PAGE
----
• Create some structure. I’m not a parent, but I do know that a key function of parenting is providing structure for children. Allow your kids to work on self-regulating by encouraging them to choose what candy they’d like at snack or dessert times.  Suggest they think about how many pieces may be “enough” for them to feel satisfied, so they can enjoy their stash for a longer time period or determine what else they can do with it.
  • Think before you speak. Model intuitive eating principles by giving yourself permission to eat candy and taking your time to truly enjoy it. Avoid talking about how “bad” sweets are or how you “should” only have one piece. Kids are smart and they’re always paying attention. 

And my favorite…

  • Calm down, please. One night (or even a few nights) of sugar “overload” is not going to cause harm, while instilling fear around foods and encouraging restriction can set your child up for years of unhealthy behaviors. Let’s keep the fun in Halloween (and all other holidays), shall we?

Happy Halloween! Tell me…what is your favorite treat this time of year? What goes in your trade pile?

An Apology

An Apology

I’m back! It’s been over 4 months since I last shared here and I have to say I’m so thankful for that break.  I appreciate y’all sticking with me during my blogging silence, but can’t wait to get back to sharing, ranting and creating conversation in this space.  In my time off from blogging, I’ve done a lot of growing, learning and reading. I immersed myself in ANTI-DIET culture and am now a Certified Intuitive Eating Counselor.  In the coming months, you’ll be seeing a lot more on Intuitive Eating and Health at Every Size here, but today I want to start with an apology.  I’m sorry for the things I’ve said, done and recommended when I myself was caught up in diet culture.  You see…dietitians aren’t immune to some of the influences of the media and popular culture. Our education and experience as “nutrition experts” was supposed to empower us to help others, but too often I think it functions to fuel diet rules and restrictions.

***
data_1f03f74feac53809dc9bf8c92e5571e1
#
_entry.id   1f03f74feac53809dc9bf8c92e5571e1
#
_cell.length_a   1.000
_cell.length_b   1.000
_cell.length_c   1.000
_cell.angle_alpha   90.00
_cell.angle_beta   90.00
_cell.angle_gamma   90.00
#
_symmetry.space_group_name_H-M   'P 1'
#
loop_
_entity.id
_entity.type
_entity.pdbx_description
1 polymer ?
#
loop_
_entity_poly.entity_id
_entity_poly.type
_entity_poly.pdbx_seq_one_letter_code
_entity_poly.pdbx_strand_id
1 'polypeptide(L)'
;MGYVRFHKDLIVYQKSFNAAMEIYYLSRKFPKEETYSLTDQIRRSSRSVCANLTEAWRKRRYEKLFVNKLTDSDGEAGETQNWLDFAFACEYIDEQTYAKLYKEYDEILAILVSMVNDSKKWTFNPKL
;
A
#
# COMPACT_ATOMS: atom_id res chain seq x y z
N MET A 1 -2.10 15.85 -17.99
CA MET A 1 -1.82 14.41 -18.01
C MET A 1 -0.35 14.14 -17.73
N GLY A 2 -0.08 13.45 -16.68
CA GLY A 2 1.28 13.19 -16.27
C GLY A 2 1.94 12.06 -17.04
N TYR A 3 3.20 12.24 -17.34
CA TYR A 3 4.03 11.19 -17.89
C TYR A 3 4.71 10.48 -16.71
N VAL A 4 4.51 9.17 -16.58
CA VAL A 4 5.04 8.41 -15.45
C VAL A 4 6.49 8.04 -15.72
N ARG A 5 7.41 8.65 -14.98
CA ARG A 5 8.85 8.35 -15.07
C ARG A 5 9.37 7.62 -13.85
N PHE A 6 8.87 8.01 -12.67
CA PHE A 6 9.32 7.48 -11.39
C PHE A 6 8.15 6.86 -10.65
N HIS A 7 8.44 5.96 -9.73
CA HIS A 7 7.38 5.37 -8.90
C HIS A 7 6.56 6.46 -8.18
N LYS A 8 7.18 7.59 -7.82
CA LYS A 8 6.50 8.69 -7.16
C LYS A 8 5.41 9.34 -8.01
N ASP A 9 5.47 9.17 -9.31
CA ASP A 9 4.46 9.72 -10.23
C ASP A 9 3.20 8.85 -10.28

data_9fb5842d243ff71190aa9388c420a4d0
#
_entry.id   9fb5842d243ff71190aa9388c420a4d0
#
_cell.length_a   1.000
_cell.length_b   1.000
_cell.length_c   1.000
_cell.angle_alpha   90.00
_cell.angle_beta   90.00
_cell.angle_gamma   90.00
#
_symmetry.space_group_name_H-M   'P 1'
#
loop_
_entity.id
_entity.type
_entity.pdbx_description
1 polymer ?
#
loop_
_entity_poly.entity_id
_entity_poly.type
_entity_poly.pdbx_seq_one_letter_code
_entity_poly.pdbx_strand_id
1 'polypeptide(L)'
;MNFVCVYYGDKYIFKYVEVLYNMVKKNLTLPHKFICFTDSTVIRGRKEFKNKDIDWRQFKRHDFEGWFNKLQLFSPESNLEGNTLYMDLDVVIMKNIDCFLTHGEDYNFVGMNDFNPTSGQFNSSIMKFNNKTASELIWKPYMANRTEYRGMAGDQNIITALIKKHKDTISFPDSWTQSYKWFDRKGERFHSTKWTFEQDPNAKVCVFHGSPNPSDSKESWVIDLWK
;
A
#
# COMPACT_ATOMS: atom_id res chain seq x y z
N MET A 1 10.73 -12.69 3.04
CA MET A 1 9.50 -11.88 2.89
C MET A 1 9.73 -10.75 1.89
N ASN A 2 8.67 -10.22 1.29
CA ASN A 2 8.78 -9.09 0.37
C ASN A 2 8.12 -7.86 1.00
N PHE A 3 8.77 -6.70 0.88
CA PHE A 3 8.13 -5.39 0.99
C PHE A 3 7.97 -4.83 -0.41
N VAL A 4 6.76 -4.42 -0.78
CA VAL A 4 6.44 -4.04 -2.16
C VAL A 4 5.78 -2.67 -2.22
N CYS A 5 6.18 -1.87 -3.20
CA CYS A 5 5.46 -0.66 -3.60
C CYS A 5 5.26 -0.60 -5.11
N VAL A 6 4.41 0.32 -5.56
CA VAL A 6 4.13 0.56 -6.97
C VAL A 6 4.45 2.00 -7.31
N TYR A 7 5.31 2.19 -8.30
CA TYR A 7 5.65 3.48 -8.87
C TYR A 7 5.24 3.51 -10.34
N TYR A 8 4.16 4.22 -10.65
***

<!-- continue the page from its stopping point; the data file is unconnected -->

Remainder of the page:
Looking back, I cringe thinking about how many times I told people to ask for a to-go box immediately upon ordering at a restaurant, sending the message that they should ignore hunger and fullness cues and only eat half a meal.  I can’t tell you how many times I suggested someone brush their teeth right after dinner to avoid sweets or eating more. Eek. Worst of all, I would recommend clients pass up the warm bread baskets at restaurants! Do you know how delicious fresh bread (with butter) is?!

But when you know better, you do better. And now I know not only that diets don’t work but that there is another way, so I want to spread that message.  I want consumers to recognize (and truly believe) that the diets are failing them, not the other way around. I want other dietitians to be willing and open to look beyond their training and become non-diet, weight-inclusive practitioners. So here I am, spreading the word and apologizing for not getting on board sooner.